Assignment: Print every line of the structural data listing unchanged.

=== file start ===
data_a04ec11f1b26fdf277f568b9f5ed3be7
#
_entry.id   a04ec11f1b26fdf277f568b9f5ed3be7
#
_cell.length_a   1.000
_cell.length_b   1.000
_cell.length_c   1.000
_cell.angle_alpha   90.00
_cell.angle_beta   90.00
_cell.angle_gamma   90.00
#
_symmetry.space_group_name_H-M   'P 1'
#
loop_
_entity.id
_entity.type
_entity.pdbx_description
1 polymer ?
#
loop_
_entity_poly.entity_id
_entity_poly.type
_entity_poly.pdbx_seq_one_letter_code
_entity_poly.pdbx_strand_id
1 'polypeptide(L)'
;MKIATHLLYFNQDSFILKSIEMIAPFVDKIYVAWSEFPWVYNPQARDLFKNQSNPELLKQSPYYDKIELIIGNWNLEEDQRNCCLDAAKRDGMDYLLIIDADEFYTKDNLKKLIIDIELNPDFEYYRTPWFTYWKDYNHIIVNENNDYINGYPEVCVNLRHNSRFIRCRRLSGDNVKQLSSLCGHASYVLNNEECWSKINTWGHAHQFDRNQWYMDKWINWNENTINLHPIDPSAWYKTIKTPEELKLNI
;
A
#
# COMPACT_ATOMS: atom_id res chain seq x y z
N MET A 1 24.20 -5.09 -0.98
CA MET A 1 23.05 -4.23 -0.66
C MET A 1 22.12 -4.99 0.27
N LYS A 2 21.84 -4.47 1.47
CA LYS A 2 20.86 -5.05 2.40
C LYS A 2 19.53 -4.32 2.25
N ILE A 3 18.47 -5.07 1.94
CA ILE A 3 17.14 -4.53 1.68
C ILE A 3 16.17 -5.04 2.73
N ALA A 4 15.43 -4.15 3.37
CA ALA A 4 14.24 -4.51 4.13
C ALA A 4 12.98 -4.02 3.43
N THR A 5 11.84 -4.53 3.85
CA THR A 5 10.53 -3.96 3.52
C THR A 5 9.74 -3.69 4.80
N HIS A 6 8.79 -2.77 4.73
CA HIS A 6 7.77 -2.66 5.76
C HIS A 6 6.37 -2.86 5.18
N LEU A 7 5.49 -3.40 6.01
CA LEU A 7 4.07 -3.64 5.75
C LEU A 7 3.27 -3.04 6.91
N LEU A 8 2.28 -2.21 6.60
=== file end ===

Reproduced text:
data_a04ec11f1b26fdf277f568b9f5ed3be7
#
_entry.id   a04ec11f1b26fdf277f568b9f5ed3be7
#
_cell.length_a   1.000
_cell.length_b   1.000
_cell.length_c   1.000
_cell.angle_alpha   90.00
_cell.angle_beta   90.00
_cell.angle_gamma   90.00
#
_symmetry.space_group_name_H-M   'P 1'
#
loop_
_entity.id
_entity.type
_entity.pdbx_description
1 polymer ?
#
loop_
_entity_poly.entity_id
_entity_poly.type
_entity_poly.pdbx_seq_one_letter_code
_entity_poly.pdbx_strand_id
1 'polypeptide(L)'
;MKIATHLLYFNQDSFILKSIEMIAPFVDKIYVAWSEFPWVYNPQARDLFKNQSNPELLKQSPYYDKIELIIGNWNLEEDQRNCCLDAAKRDGMDYLLIIDADEFYTKDNLKKLIIDIELNPDFEYYRTPWFTYWKDYNHIIVNENNDYINGYPEVCVNLRHNSRFIRCRRLSGDNVKQLSSLCGHASYVLNNEECWSKINTWGHAHQFDRNQWYMDKWINWNENTINLHPIDPSAWYKTIKTPEELKLNI
;
A
#
# COMPACT_ATOMS: atom_id res chain seq x y z
N MET A 1 24.20 -5.09 -0.98
CA MET A 1 23.05 -4.23 -0.66
C MET A 1 22.12 -4.99 0.27
N LYS A 2 21.84 -4.47 1.47
CA LYS A 2 20.86 -5.05 2.40
C LYS A 2 19.53 -4.32 2.25
N ILE A 3 18.47 -5.07 1.94
CA ILE A 3 17.14 -4.53 1.68
C ILE A 3 16.17 -5.04 2.73
N ALA A 4 15.43 -4.15 3.37
CA ALA A 4 14.24 -4.51 4.13
C ALA A 4 12.98 -4.02 3.43
N THR A 5 11.84 -4.53 3.85
CA THR A 5 10.53 -3.96 3.52
C THR A 5 9.74 -3.69 4.80
N HIS A 6 8.79 -2.77 4.73
CA HIS A 6 7.77 -2.66 5.76
C HIS A 6 6.37 -2.86 5.18
N LEU A 7 5.49 -3.40 6.01
CA LEU A 7 4.07 -3.64 5.75
C LEU A 7 3.27 -3.04 6.91
N LEU A 8 2.28 -2.21 6.60